Born on New Year's Eve, 1948-1949, and one of seven children raised in a devout Christian home in the Dorchester section of Boston, LaDonna Adrian Gaines would see three consecutive double albums reach No. 1 on the Billboard albums chart, score four No. 1 singles in a little more than a year, win five Grammys and epitomize the disco era for millions of fans.
All of those music-industry accomplishments and many more are certain to be repeated in the obituaries and tributes that will flood the media in coming days. But this blog prefers to pay homage by remembering her very real and enduring contributions to the development of electronic dance music, perhaps best encapsulated by her timeless 1975 hit “Love to Love You Baby” and 1977’s “I Feel Love.”
Developed in the gay dance clubs of Manhattan and Fire Island, America’s take on disco started creeping into the pop mainstream as early as 1974, but it was Summer and “Love to Love You Baby” that really put it on the map—for better, as musical history has shown, or worse, as evidenced by notorious knee-jerk reactions such as Chicago’s arguably racist and homophobic “Disco Demolition.”
After honing her remarkable mezzo-soprano in the gospel church, Summer made her way to Munich in the early ’70s via a touring production of the hippie musical Hair. There she linked up with producers and songwriters Giorgio Moroder and Pete Bellotte, pioneers in the use of analog synthesizers and pulsating drum machines. This team had crafted a bubbly, lighthearted electronic backing track as a demo, and Summer was invited to improvise the minimal lyrics and orgasmic moans of what would become “Love to Love You Baby” while lying in the dark on the studio floor, the same way that John Lennon recorded the Beatles’ “Tomorrow Never Knows.”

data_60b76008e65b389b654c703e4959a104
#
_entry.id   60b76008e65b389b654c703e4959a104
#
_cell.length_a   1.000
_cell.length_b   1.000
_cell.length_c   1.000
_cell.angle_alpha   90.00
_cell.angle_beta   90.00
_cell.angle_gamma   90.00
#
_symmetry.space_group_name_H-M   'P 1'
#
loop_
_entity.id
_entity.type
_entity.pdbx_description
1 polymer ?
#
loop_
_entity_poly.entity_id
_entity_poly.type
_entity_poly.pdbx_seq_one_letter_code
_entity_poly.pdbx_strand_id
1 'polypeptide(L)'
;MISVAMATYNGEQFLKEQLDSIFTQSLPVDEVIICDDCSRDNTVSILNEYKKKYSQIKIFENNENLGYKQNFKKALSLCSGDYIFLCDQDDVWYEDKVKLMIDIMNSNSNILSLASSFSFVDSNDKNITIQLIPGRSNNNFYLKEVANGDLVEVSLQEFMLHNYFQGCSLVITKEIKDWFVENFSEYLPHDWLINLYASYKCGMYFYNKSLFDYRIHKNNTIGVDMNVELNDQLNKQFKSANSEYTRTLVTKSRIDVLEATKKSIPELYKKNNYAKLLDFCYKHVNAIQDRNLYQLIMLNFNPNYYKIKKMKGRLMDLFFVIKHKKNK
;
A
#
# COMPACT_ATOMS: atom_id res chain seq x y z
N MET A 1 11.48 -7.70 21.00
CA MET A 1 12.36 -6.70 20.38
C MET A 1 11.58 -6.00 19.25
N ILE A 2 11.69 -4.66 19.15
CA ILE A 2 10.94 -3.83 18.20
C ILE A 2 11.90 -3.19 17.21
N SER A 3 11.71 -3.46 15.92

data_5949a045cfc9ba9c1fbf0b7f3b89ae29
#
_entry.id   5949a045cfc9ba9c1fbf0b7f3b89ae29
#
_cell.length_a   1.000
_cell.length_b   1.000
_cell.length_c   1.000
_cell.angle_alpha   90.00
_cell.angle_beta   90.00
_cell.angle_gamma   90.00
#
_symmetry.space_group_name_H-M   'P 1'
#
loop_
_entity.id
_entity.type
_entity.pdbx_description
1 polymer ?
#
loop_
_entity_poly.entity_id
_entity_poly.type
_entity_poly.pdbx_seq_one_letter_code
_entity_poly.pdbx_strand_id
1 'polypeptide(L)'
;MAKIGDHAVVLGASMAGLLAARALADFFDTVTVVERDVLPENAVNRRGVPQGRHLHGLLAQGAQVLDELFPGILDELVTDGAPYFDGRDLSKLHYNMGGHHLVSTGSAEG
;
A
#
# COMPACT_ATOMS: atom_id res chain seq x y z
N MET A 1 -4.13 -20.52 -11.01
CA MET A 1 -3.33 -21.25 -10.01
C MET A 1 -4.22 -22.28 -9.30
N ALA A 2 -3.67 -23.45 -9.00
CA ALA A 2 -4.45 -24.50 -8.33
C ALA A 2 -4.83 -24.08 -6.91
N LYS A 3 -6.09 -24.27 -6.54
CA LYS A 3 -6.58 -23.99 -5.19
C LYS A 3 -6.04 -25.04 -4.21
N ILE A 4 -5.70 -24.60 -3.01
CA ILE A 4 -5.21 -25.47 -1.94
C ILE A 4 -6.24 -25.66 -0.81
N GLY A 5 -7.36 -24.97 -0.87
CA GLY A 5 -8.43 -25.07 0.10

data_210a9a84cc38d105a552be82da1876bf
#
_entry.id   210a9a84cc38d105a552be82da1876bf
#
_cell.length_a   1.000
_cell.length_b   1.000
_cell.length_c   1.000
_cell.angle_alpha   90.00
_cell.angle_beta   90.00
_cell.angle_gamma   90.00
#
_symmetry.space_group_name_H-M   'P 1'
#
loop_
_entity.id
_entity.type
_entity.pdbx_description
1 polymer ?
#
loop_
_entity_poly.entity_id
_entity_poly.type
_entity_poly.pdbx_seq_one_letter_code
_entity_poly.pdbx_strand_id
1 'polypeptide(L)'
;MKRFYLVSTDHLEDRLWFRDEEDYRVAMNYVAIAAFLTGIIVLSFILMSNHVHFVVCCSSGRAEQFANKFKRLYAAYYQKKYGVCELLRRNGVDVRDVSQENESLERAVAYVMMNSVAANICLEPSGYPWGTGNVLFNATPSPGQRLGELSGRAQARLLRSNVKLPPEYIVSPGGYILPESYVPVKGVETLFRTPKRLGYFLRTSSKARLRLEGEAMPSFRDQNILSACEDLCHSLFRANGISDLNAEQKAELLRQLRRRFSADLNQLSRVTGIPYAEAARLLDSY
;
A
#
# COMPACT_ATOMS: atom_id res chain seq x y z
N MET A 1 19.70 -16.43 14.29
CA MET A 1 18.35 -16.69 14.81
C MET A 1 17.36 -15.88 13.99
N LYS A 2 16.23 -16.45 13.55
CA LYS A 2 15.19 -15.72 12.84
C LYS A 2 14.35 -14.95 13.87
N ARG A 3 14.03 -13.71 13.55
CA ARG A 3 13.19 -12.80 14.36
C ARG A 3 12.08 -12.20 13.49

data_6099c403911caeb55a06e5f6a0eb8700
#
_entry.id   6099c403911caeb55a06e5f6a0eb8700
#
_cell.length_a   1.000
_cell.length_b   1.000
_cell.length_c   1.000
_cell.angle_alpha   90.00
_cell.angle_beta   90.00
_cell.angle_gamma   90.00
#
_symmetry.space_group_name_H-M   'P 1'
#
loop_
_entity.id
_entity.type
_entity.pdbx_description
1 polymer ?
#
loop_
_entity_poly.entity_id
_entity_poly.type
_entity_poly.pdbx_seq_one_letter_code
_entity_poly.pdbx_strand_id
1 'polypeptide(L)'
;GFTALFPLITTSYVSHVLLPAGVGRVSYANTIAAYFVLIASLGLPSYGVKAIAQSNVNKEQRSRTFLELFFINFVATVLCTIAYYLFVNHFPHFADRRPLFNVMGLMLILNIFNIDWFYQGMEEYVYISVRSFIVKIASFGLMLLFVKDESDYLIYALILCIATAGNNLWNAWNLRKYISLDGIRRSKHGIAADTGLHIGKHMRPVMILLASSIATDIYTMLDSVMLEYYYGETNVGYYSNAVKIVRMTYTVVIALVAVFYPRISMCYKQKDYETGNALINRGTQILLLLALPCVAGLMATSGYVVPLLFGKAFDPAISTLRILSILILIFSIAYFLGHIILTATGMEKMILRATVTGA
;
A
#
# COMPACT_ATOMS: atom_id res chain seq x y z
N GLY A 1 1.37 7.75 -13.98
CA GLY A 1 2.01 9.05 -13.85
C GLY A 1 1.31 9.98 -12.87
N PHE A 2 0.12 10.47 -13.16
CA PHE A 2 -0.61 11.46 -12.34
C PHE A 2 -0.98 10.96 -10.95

The song was a strange but wonderful novelty, the sound of a woman making love to a machine, but Summer’s next hit was even better. “I Feel Love” almost beats the enormously influential German group Kraftwerk at its own game, with a phased production that gets trippier the louder it’s played, and vocals that seem to come from another dimension. As unapologetic celebrations of unfettered hedonism go, no one has ever topped it, and the careers of artists such as Madonna and Lady Gaga are unimaginable without it.
Also unimaginable without Summer’s best sounds is the house music of the ’80s—in particular the strain perfected in Chicago, with its merger of gospel soul and mechanic precision—as well as the acid house and techno of the ’90s and much of the electronic dance music that is becoming a stadium draw worldwide today.
While many continue to argue that the singer simply was the most successful beneficiary of a passing fad, best consigned to the resale shops with all of those leisure suits and platform shoes, echoes of Summer’s music reverberate everywhere today, and this is the artist we should remember and celebrate.
Sound Opinions will pay homage to Donna Summer next week with a tribute and a reprise of our special on disco.